I wrote an article speaking about PNPM, a possible alternative to both Yarn and NPM. You can read it on Pixelmatters blog.
In the previous post we talked about what emulators and virtual machines are, when they appeared, what is their current status and use.
What I want in this set of articles is to explain in a simple and summarized way how a computer works and the best way to do it is to create one, I don't mean physically, but rather an emulator. I will explain and write some code throughout the article. To implement the emulator I'll use Rust and the architecture we are going to use is from LC-3, since implementing an emulator for x86 is extremely laborious, even for an old system.
The word emulation appeared very close to the computer itself, since early engineers tried to run programs from other systems on their computers. As there were multiple platforms and architectures, everything was very incompatible, given the difference. Unfortunately, at the time, as the hardware was very slow and limited in its capacity, emulation was either impossible or very limited.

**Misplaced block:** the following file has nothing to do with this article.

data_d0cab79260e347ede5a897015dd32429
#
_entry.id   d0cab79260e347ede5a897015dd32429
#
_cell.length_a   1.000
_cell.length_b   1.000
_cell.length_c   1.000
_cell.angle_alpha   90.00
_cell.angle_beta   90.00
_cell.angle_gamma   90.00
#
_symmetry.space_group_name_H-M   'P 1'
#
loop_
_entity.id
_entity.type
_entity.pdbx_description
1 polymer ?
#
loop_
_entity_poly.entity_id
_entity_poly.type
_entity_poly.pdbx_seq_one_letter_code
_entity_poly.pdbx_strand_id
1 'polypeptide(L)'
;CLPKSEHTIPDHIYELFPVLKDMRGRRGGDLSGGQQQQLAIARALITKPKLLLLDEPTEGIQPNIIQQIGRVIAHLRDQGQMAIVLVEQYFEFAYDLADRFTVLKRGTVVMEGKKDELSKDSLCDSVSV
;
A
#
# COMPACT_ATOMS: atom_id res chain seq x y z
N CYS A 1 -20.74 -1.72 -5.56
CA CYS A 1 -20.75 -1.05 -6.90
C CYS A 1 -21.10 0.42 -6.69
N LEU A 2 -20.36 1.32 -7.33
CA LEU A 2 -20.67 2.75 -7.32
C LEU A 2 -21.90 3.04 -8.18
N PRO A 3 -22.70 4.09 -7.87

Apple releases a major version of their OS for Macs each year, but Big Sur was one of the more significant releases in the last decade. Big changes always break things, and this was no exception.
When we speak about significant CSS codebase, we automatically think of SASS or any other CSS pre-processor like stylus or LESS, to name a few. Using this type of tool is useful not only to share styles across multiple components, nesting, variables but also to allow functions and mixins for more complex logic.
This is a new version of an old article of mine on Medium. This version no longer uses XBuild since cargo nightly is receiving build-std that does the same job.
After two tweets that I made last week, playing around with UEFI and Rust, some people asked to publish a blog post explaining how to create a UEFI application fully written in Rust and demonstrate all the testing environment.
So todays objective it’s to create a UEFI application in Rust that prints out the memory map filtered by usable memory (described as conventional memory by the UEFI specification). But before putting the hands at work let’s review some concepts first.
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